So what happens when you’re given some deep violet satin and simultaneously discover that Ultra Violet is the Pantone colour of the year for 2018?
The Pantone introduction to Ultra Violet
“UltraViolet is an enigmatic purple shade that evokes the inventive spirit and imaginative thinking that challenges the status quo. A spiritual, cosmic hue, Ultra Violet pushes the boundaries of what inspires us to look upward and outward to the future. “We are living in a time that requires inventiveness and imagination. From exploring new technologies and the greater galaxy, to artistic expression and spiritual reflection, intuitive Ultra Violet lights the way to what is yet to come.” Leatrice Eiseman, executive director of the Pantone Color Institute
Sarah Young of The Independent.co.uk said “…for superior style inspiration, you’re going to want to stick to those who wore the shade with a nuance of nonconformity.” Think, Jimi Hendrix, David Bowie and Prince.
That said, it’s also a colour associated with many public figures as diverse as Queen Elizabeth and Karlie Kloss, Hilary Clinton and Beyonce.
Before we get too carried away let’s make one thing clear. Violet is not purple. It’s a pure colour of the spectrum while purple is “made” using blue and red. And if we want to be scientifically correct we have to acknowledge that we can’t even actually see ultra violet because it’s outside of the visible spectrum. But Pantone didn’t let that fact stand in the way of a fabulous name which is really cool.
Not everyone will feel comfortable stepping out in this powerful piece but for the modern woman who likes to stamp her style on the world this is the perfect adornment. The detailing is exceptional as you can see very clearly by clicking on the pictures below.
Atomic Stardust textile necklace is available now and I’m ready to post anywhere in the world. Don’t forget that registered airmail postage is included in this price.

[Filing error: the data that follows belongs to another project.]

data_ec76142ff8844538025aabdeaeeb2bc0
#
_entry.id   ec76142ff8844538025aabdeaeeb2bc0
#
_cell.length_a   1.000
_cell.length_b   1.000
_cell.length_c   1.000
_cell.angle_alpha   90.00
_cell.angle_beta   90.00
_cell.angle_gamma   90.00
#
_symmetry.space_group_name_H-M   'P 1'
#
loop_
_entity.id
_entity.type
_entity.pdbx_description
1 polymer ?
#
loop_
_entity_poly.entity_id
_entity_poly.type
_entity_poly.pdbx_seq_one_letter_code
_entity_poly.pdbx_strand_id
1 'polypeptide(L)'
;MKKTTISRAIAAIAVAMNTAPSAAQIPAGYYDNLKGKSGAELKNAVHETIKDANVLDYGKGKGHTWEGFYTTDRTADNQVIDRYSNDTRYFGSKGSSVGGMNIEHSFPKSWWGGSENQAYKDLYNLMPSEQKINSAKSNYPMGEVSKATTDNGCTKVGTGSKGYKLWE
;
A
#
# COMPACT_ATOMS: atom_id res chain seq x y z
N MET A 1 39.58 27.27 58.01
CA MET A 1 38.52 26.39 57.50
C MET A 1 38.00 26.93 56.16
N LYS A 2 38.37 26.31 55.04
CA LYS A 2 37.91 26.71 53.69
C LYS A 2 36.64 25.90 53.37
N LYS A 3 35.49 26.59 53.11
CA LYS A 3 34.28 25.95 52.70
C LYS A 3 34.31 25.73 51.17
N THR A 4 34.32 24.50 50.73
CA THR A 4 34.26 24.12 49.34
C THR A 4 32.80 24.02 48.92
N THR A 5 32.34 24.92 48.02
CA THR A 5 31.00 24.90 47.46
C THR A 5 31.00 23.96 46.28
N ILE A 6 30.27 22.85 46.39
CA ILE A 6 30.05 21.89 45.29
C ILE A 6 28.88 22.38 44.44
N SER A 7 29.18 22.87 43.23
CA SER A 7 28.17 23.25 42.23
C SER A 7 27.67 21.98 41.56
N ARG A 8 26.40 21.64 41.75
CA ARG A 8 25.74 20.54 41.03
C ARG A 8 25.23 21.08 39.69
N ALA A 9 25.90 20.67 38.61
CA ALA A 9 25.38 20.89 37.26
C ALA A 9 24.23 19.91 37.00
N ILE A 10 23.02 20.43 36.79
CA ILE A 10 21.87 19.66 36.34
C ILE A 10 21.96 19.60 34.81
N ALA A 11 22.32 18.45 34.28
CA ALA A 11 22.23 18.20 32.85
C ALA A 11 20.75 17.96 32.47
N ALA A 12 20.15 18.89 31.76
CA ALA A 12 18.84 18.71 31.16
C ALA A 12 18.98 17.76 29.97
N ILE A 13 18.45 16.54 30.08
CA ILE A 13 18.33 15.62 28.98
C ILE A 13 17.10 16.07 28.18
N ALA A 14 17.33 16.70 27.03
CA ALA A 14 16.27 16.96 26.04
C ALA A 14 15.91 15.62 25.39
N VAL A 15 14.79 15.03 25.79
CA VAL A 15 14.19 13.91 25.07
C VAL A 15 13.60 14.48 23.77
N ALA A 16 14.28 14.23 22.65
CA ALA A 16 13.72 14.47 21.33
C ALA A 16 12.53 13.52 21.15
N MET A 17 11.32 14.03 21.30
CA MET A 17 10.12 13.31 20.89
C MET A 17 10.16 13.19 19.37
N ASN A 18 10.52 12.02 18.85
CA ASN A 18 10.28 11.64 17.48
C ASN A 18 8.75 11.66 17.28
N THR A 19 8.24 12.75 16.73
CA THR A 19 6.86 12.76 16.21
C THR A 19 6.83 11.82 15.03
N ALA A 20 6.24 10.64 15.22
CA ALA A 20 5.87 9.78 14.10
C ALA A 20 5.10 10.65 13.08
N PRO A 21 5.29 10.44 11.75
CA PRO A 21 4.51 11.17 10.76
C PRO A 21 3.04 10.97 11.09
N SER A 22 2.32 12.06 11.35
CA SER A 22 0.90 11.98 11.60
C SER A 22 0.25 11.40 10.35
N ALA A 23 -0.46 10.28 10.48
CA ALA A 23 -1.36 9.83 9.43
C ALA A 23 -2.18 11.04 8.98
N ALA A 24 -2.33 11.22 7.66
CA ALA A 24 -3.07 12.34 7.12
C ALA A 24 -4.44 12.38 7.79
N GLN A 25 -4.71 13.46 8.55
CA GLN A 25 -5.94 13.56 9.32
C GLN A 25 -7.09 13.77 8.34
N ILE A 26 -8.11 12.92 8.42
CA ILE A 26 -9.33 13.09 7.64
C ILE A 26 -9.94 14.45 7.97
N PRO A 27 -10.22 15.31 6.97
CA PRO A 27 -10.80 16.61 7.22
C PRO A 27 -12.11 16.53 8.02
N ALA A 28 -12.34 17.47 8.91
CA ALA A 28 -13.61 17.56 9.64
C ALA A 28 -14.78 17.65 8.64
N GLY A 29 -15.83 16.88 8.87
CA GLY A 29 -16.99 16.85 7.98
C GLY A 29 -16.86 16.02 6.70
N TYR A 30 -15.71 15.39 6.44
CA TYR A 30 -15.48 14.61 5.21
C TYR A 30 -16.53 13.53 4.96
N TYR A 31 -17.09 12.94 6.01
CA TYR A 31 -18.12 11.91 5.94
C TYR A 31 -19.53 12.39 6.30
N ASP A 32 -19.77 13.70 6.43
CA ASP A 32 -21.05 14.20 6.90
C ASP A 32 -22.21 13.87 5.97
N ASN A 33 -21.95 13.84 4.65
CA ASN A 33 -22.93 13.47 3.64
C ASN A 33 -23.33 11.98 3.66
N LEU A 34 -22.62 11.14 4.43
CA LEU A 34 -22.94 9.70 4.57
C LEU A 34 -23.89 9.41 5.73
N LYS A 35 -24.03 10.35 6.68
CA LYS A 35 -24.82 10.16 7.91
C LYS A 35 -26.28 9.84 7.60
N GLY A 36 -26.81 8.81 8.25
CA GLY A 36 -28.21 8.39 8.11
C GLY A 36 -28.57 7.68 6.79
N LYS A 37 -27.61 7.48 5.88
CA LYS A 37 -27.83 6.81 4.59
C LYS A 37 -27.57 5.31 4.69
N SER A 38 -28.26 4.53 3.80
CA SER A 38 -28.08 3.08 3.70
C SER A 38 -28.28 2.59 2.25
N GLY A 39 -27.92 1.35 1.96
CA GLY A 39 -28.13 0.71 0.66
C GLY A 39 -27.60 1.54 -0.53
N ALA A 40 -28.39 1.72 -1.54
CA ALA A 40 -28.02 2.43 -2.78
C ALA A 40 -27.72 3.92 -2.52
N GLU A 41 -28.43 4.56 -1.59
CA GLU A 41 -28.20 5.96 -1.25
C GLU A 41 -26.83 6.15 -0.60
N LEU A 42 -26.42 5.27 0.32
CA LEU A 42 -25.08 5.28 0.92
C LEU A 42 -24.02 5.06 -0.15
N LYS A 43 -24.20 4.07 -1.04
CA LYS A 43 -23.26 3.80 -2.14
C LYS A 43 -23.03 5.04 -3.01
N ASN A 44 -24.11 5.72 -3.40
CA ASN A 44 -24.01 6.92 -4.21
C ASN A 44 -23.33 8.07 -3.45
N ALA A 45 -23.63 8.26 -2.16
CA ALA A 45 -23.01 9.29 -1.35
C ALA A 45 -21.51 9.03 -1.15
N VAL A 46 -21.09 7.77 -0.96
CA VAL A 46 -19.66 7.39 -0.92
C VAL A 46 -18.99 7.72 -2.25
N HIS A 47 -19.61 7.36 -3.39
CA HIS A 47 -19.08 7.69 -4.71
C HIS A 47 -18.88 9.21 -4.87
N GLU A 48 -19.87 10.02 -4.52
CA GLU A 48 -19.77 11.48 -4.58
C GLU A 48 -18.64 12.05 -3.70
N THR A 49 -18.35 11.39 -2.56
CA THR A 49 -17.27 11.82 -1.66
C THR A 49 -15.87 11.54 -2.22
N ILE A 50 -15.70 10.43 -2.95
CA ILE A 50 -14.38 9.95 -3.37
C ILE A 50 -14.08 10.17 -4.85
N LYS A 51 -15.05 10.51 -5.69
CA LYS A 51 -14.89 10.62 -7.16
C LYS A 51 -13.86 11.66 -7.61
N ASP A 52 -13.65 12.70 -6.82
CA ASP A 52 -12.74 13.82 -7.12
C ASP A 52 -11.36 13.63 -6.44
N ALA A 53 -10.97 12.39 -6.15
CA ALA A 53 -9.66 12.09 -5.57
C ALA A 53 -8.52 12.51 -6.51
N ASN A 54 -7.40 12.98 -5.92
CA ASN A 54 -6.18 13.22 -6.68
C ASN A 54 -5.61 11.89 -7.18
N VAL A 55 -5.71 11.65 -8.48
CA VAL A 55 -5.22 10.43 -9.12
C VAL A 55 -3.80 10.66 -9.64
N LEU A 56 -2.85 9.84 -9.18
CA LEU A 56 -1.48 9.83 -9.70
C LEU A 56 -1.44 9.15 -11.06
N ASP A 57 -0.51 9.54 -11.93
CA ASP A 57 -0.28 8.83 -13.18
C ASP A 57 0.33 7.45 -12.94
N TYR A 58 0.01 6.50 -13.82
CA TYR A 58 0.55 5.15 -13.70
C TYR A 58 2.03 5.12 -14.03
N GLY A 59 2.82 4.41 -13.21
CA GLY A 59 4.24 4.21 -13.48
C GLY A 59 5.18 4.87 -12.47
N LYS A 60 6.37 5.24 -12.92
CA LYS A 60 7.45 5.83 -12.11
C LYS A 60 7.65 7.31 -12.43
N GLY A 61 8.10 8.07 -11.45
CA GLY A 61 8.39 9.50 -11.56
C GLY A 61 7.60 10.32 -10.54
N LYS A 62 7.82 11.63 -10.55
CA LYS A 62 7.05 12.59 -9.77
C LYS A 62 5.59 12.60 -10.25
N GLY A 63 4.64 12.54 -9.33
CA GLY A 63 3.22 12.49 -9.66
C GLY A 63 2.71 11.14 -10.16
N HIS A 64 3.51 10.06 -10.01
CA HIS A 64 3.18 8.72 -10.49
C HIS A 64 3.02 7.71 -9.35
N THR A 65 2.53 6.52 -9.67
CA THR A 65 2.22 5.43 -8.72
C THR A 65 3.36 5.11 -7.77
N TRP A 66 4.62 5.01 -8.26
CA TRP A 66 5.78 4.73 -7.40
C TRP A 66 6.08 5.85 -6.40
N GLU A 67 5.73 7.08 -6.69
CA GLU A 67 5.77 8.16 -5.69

I’ve used some really fabulous beads on this necklace and a lovely large Coptic cross, handmade in Ethiopia.
The beads are probably made in India and resemble ancient Indus Valley beads. In other words they are “new” beads made to look old. But it has been done so successfully that they absolutely have a very special beauty.
I’ve interspersed them with bone beads from Nigeria, carved and uncarved, ebony discs and wooden beads.
The thong is made of plaited leather and the binding is hand dyed hemp cord.
The Coptic cross is large and a lovely example of the latticework employed in Ethiopia. The cross itself is also full of symbolism that goes right back to ancient Egypt starting with the Ankh- Egyptian hieroglyph for “life” or “breath of life”.
I’ve just completed a lovely little textile necklace in muted neutral colours. It’s a breakaway from the typical bright colours of Shweshwe and African print textiles that I’ve been using and its been exciting to see how differently the beads have behaved in combination with ivory, black and soft gold of the textiles. This is also the first time I’ve included velvet in a necklace and I am very happy with the textural interest it creates.
Velvet from Bellamy & Bellamy